It seems to be far from Mary Shelley’s Frankenstein fantasy. Mary Shelley’s monstrous allegory is approaching its 200th birthday and the story remains darkly resonant with artists and scientists alike.
When you’re gay and grow up feeling like a hideous misfit, fully conscious that some believe your desires to be wicked and want to kill you for them, identifying with the Monster is hardly difficult.
Da Corte recaptures the fact that the Monster’s rage lies in his anger from being abandoned and isolated. He is heartbroken. The video is an experiment in empathy for the supposedly unlovable, continuing the queer tradition of sympathy for the Monster: “Man will not associate with me.” Da Corte’s video fixates on odd dislocations of intimacy.
We-Heart.com magazine says that the show is ‘A riot of ‘perfect’ pop culture references, Da Corte’s installation sees a video screened every 20 minutes in a seating area — a shot-for-shot remake of Jørgen Leth’s 1967 short The Perfect Human (1967), featuring the artist masked as Boris Karloff and Frankenstein’s monster set to a score by Devonté Hynes; lending an unease to the artist’s disjointed wasteland of Instagrammable aesthetic. The contemporary desire for perfection … we’ve created a monster.’
An American photographer, Peter Turner, has died aged 83. Pete created spectacular images, some for the covers of record albums. His saturated colours often altered reality and confused observers on his global assignments.
Richard Sandomir wrote an appreciation in the NY Times, September
This is the 300th blog at scienceandartblog.com, a series of ideas that I began over three years ago. And I’m pleased that this one is to announce the publication today of the book that I’ve been writing through those same three years.
Bloomsbury Scientists: science and art in the wake of Darwin is published by UCL Press and is available through their website as well as amazon.co.uk , blackwells.co.uk , and bookshops. It is free as an e-book, £15.00 paperback and £30 hardback.
Here are portraits of some of the characters in my story. To confirm their identity you have to read the book.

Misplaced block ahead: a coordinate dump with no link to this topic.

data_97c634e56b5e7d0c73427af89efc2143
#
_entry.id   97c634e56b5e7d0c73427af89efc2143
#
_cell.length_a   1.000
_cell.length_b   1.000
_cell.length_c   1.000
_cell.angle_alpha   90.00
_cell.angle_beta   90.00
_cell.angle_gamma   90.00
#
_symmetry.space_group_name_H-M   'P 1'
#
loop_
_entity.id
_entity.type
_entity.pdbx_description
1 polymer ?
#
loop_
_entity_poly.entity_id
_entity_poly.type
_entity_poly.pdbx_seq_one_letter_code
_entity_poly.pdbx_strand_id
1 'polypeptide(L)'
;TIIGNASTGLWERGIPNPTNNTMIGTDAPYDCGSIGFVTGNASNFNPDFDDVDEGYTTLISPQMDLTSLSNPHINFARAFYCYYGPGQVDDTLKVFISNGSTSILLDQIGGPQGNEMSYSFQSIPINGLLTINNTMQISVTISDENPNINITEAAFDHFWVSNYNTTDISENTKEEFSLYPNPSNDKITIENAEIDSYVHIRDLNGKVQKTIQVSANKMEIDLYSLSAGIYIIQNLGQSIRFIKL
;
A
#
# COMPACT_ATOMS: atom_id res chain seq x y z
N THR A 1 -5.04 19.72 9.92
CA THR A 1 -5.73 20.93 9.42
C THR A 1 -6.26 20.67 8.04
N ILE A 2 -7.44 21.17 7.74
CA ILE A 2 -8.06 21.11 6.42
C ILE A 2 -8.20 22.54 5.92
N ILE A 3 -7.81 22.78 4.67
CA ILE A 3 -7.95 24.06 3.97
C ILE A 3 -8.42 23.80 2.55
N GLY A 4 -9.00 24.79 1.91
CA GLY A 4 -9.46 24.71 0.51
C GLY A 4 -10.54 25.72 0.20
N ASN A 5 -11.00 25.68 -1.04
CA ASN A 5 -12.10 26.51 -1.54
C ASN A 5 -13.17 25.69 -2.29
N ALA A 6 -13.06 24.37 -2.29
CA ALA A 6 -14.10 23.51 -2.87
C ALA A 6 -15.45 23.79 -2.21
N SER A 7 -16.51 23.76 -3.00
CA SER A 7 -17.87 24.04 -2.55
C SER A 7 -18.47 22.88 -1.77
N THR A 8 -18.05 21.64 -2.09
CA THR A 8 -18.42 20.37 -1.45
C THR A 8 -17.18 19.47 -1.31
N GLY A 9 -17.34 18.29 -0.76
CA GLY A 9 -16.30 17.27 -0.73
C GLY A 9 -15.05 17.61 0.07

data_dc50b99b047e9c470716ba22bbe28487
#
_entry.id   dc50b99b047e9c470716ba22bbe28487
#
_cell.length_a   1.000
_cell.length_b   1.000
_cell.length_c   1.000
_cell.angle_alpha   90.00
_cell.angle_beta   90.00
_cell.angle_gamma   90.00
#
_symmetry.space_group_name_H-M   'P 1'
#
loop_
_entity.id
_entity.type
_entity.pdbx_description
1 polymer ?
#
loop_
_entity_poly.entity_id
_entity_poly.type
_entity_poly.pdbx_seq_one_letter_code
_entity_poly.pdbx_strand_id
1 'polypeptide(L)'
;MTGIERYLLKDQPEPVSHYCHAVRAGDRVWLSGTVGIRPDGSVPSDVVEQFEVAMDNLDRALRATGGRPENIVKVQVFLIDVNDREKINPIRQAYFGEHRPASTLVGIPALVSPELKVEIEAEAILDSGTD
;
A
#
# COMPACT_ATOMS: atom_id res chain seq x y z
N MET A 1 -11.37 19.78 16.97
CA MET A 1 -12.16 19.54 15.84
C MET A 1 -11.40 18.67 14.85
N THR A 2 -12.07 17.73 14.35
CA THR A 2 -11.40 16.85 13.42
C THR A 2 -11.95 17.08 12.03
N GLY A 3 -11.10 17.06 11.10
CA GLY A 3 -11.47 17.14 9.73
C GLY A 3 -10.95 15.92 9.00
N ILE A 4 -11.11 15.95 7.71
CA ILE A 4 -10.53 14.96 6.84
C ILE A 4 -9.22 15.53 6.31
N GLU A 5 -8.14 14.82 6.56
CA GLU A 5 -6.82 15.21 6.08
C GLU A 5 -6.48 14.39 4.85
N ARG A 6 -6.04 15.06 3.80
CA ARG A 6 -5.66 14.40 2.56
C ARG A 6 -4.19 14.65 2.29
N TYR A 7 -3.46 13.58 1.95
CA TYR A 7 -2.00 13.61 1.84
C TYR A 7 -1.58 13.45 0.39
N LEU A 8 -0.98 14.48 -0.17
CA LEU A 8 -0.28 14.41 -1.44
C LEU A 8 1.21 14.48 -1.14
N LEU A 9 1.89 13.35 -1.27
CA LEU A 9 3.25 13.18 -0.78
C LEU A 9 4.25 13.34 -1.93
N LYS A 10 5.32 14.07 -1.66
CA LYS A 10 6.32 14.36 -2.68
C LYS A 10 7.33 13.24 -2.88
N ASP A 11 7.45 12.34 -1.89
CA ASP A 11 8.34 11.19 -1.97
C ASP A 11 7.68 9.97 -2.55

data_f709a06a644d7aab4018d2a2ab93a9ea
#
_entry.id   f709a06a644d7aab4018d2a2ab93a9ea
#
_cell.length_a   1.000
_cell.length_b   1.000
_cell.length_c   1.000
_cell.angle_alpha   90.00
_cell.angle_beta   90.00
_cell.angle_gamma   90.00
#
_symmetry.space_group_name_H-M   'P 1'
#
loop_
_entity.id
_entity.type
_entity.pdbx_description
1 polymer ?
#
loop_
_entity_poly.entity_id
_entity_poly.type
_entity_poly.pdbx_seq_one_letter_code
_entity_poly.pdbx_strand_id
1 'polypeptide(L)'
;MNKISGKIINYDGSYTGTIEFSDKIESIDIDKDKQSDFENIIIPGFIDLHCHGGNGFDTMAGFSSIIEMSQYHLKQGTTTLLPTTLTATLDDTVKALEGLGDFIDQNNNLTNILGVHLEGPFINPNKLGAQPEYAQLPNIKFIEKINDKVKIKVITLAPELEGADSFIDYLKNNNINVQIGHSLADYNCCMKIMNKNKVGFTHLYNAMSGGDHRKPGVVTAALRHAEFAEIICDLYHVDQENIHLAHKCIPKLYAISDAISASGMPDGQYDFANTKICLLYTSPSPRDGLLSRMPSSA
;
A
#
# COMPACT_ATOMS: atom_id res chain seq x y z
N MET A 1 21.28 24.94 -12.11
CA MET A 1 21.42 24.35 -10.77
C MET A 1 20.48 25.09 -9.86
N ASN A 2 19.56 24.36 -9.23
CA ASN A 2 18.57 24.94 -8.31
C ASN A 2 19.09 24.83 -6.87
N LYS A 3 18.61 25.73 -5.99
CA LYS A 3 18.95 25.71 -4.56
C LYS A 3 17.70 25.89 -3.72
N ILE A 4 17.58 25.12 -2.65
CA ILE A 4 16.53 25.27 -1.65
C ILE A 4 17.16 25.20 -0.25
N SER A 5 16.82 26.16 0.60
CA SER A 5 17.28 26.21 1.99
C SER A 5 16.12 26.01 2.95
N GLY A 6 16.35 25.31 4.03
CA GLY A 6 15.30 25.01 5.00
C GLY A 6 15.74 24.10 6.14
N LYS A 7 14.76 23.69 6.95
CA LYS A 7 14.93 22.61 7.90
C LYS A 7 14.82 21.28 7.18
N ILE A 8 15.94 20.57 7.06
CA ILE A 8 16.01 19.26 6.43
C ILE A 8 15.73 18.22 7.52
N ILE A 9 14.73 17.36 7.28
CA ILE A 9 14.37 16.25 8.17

On September 7th Nature magazine said the book: ‘paints a group picture of biologist energised by Darwinism, including Ray Lankester and Marie Stopes, rubbing shoulders with cross-disciplinary intellects such as Roger Fry and H.G. Wells. Although marred by the intrusion of eugenics, this heady era saw the rise of fields from ecology to genetics.’
In 1662 Catherine of Braganza (daughter of Portugal’s King John IV) married King Charles II. Her dowry included money, spices, treasures and the lucrative ports of Tangiers and Bombay. From there, she began to drink the loose-leaf tea, known then as Transporte de Ervas Aromaticas, or T.E.A.
(Credit: DEA/G. DAGLI ORTI/Getty Images)
When Catherine arrived in England, tea was being consumed there only as a medicine to invigorate the body and keep the spleen free of obstructions. But the young queen extended that habit and made it popular as a social beverage as well as a health tonic. The poet Edmund Waller wrote to her shortly after her arrival in London with a poem that linked the queen and Portugal with the fashionable status of tea in England.
“The best of Queens, and best of herbs, we owe To that bold nation, which the way did show To the fair region where the sun doth rise, Whose rich productions we so justly prize.”
Tea was very expensive because it came from China and it was taxed very heavily,
and only the most rich members of society could afford it. So tea became associated with elite women’s sociability around the royal court.
When the leaves of tea plants are dried, flavonoid-type polyphenols remain. It is these that produce the characteristic colour and taste.
The tea polyphenols have been reported in various research to exhibit antioxidant properties. Antioxidants have been touted as having a range of health benefits, but the scientific evidence for these is still a little vague in parts. Studies have shown that antioxidants can protect cells from damage as a result of free radicals – molecules with an unpaired electron – but the results of some longer term trials have been inconclusive as to their efficacy, particularly in cancer treatments.
In July 2017’s journal ACS Chemical Biology, M Golczak and J Silvaroli show what happens when you cut an onion.
A so-called Lachrymatory Factor (LF) is formed by the release of two chemicals that are released by the cutting of cell walls. One is a sulfenic acid precursor. The other is an enzyme called alliinase which is normally contained within the cells’ vacuoles. Upon release the two react to form something like tear gas.
garlic, an alliinase enzyme acts on the chemical alliin converting it into allicin. The process involves two stages: elimination of 2-propenesulfenic acid from the amino acid unit (with α-aminoacrylic acid as a byproduct), and then condensation of two of the sulfenic acid molecules.
There are a range of similar enzymes that can react with the cysteine-derived sulfoxides present in different species. In onions, an isomer of alliin, isoalliin, is converted to 1-propenesulfenic acid. A separate enzyme, the lachrymatory factor synthase or LFS, then converts this chemical to a potent LF.
Mass, by J. Baggott, was published in June 2017 by Oxford University Press.
The Ancient Greeks visualised geometric atoms and now we have quantum physics.
This book tells the history, from atomist Leucippus, through Newton to Einstein.
But the fundamental structure of physical reality remains difficult to follow. The book shows how this stuff of the universe is proving more elusive and uncertain than we ever imagined, whether we will ever reconcile the inner structures of the weight and mass of atoms.